Mongolia 2018 Reflection: Grateful and Growing (Saejel Mohan)
This was my first mission with Mission to Heal, and my first medical mission overall. My goals for this mission were simple: I wanted to see what medicine was like outside the United States and if I still wanted to pursue a career in it at the end of my time there. I told myself that this was an opportunity to observe medical professionals in an environment that was different from the one I was used to, and to learn as much as I could about diagnostic methods and surgeries. This was a rare chance to see what medicine started out as, with a group of volunteers who were there solely because they wanted to help others in a unique and necessary way. It didn’t matter where you were from, or what your specialty was – there would be something for you to do or someone for you to learn from.
The fact of the matter was that what M2H ended up doing was not what they intended this mission to be about. A surgical mission aimed at helping people who didn’t have access to health care became a teaching mission for those of us that were students and the Mongolian MDs that were there, too. This switch seemed a little frustrating at first, but by the end I realized I was for the better for me. In the Operating Room, I was more of a fly on the wall observer. I was following along with my own very basic knowledge of laparoscopic cholecystectomies and incisional hernia repairs, with most of the limited commentary being given by the anesthesiologist from the group. The surgery component was still interesting to me though, because as I was watching the operations, I was observing the tools the OR was stocked with- from the oxygen recycling system and CO2 release pipe sticking out the slightly open window, to the lights in the room and the lack of AC. I was actively comparing what was around me then to what would likely be around me in that type of setting in the future, and thanking God that I live in a more developed country than what I saw in Mongolia. The idea of autoclaving the reusable tools of the OR seems so tedious and unnecessary to someone like myself, but to them, it’s normal and routine. I’m beyond thrilled that I was able to experience their everyday, just because it’s so different from my own.
When I was in the clinic groups, I was able to take a more active role in my group – taking notes on history, symptoms, diagnoses, and suggested treatments while asking questions the doctors had time to answer because someone’s open body was not sitting on a table in front of them. I learned a lot about what causes pain in people who work manual jobs, and how Voltaren gel was the most magical thing Mongolia had laid its hands on in forever. I also got to see how the language barrier affects international medical collaboration, and how important bilingualism is in the diverse world we live in. Without people who had the capability to translate from one language to another, our multi-continental team wouldn’t have made it anywhere or been able to do what we went to do. I was happy that I was still able to learn about clinical care and what makes it possible on this trip, despite it being a surgical mission because medicine is truly incomplete without it.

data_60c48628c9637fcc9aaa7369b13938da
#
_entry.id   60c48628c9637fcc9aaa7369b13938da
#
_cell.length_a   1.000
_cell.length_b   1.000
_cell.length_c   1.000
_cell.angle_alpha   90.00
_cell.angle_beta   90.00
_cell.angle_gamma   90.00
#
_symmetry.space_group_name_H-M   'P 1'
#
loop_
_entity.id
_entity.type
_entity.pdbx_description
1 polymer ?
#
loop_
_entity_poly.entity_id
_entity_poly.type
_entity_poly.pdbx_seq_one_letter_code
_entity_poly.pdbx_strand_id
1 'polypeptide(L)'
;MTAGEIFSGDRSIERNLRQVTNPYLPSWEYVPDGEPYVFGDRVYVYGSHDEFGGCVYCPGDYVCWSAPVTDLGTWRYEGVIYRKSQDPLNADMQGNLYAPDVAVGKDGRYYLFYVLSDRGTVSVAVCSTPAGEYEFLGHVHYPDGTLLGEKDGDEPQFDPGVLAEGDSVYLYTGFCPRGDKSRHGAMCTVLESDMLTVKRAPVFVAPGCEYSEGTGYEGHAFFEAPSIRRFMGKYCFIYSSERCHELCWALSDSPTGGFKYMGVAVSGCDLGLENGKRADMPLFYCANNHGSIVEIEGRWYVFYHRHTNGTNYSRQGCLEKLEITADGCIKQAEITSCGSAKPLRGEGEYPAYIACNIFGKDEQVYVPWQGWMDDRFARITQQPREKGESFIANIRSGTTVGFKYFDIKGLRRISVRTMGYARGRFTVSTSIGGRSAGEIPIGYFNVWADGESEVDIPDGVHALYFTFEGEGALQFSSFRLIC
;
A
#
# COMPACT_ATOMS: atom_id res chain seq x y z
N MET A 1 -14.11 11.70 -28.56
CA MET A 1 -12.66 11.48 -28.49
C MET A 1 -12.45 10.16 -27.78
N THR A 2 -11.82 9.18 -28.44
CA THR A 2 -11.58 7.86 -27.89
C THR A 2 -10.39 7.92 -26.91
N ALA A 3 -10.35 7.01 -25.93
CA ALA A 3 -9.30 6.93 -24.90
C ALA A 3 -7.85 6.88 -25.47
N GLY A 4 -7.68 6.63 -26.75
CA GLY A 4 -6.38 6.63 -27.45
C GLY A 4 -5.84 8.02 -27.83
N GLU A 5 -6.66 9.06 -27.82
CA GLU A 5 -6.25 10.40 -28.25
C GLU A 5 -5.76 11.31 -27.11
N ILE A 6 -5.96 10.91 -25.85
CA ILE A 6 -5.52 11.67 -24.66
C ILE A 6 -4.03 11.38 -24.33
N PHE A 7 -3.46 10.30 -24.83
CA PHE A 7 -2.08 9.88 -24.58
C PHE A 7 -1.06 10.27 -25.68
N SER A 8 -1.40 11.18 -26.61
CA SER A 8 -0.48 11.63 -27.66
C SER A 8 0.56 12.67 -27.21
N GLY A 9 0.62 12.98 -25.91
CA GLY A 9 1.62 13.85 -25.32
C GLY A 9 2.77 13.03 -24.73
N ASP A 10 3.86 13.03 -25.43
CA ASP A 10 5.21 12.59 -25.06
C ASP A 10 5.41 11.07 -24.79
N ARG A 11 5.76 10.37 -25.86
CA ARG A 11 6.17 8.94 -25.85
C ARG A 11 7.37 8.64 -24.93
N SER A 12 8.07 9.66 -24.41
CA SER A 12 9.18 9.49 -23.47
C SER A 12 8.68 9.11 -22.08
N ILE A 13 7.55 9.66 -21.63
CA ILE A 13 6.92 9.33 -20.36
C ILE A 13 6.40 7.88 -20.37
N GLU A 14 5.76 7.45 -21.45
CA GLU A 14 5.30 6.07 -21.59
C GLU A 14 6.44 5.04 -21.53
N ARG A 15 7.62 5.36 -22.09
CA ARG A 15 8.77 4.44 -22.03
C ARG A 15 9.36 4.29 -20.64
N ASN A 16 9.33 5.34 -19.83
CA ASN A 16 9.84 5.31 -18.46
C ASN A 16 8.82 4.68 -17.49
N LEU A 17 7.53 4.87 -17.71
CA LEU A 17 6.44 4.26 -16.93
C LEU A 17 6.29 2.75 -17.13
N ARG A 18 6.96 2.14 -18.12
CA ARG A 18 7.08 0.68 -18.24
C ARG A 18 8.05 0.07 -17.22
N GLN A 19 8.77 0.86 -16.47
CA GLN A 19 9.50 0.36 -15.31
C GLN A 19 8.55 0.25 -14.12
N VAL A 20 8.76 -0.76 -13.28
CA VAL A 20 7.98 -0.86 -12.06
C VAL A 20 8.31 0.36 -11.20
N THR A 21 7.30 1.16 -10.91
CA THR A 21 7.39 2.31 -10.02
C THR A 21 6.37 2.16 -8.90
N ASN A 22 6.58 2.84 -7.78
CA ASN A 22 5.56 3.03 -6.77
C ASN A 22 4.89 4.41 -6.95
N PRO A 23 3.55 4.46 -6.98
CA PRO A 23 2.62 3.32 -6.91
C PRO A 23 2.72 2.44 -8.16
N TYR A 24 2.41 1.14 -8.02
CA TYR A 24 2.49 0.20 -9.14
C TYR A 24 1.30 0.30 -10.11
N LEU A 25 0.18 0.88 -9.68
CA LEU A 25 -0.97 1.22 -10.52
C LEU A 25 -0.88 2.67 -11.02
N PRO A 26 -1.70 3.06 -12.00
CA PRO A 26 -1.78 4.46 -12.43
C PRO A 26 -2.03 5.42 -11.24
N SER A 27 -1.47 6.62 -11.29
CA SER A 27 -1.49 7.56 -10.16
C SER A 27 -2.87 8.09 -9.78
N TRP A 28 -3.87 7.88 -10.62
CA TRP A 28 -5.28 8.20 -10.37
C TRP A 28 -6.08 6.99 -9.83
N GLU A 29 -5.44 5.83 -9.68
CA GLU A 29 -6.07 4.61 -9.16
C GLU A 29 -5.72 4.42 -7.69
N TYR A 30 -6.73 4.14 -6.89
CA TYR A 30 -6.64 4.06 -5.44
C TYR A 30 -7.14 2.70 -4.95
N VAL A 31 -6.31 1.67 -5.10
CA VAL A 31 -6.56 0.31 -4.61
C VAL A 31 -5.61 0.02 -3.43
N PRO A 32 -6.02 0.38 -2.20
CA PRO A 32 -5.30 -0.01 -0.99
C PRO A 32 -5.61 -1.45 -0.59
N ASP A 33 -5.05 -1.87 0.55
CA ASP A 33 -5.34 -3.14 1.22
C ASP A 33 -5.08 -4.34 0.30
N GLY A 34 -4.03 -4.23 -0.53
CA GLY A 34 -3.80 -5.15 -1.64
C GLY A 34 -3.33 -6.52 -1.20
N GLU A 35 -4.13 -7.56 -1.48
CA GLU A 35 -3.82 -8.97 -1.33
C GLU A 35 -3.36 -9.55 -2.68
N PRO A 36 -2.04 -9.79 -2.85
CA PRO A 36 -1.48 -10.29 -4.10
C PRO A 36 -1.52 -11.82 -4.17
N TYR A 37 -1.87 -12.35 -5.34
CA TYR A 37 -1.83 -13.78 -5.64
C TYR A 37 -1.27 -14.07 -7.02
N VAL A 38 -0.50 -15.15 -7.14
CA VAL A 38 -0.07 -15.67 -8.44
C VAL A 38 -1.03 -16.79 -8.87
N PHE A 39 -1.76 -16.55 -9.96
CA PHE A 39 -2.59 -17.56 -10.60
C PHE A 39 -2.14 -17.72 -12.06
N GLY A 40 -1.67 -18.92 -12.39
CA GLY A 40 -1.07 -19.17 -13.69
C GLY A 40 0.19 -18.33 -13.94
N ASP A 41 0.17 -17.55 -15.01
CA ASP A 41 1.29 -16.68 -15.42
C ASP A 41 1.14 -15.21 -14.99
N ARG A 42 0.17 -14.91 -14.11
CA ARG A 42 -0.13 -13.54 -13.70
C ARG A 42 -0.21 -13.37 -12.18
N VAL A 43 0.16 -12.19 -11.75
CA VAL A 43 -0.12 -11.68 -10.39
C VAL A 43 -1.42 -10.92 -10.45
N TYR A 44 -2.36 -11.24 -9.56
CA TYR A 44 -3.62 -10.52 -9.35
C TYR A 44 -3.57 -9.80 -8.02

This mission also presented me with the unique opportunity of being away from my parents for a long time, on the other side of the world. It was my first time leaving the country without them, and the longest I’ve been away from them for a single stretch of time. This trip afforded me a little of the freedom and responsibility I will have to face when I leave home for college in the fall of next year, and allowed me to explore myself in a variety of settings before I jump headfirst into my new (kind of) adult life. I am grateful that I was able to go on this trip and meet so many kind, caring, amazing people, and I am grateful for the people that made going on this trip possible. I’m proud that I was able to go on this mission with my limited skills and knowledge and find ways to learn and make myself useful. The people I met on this trip will continue to stay with me through the advice they have given me, and the memories I have saved both in my brain and on my phone. I’m glad I decided to go on this mission, and I’m proud to say that I would 100% go on another if afforded the opportunity.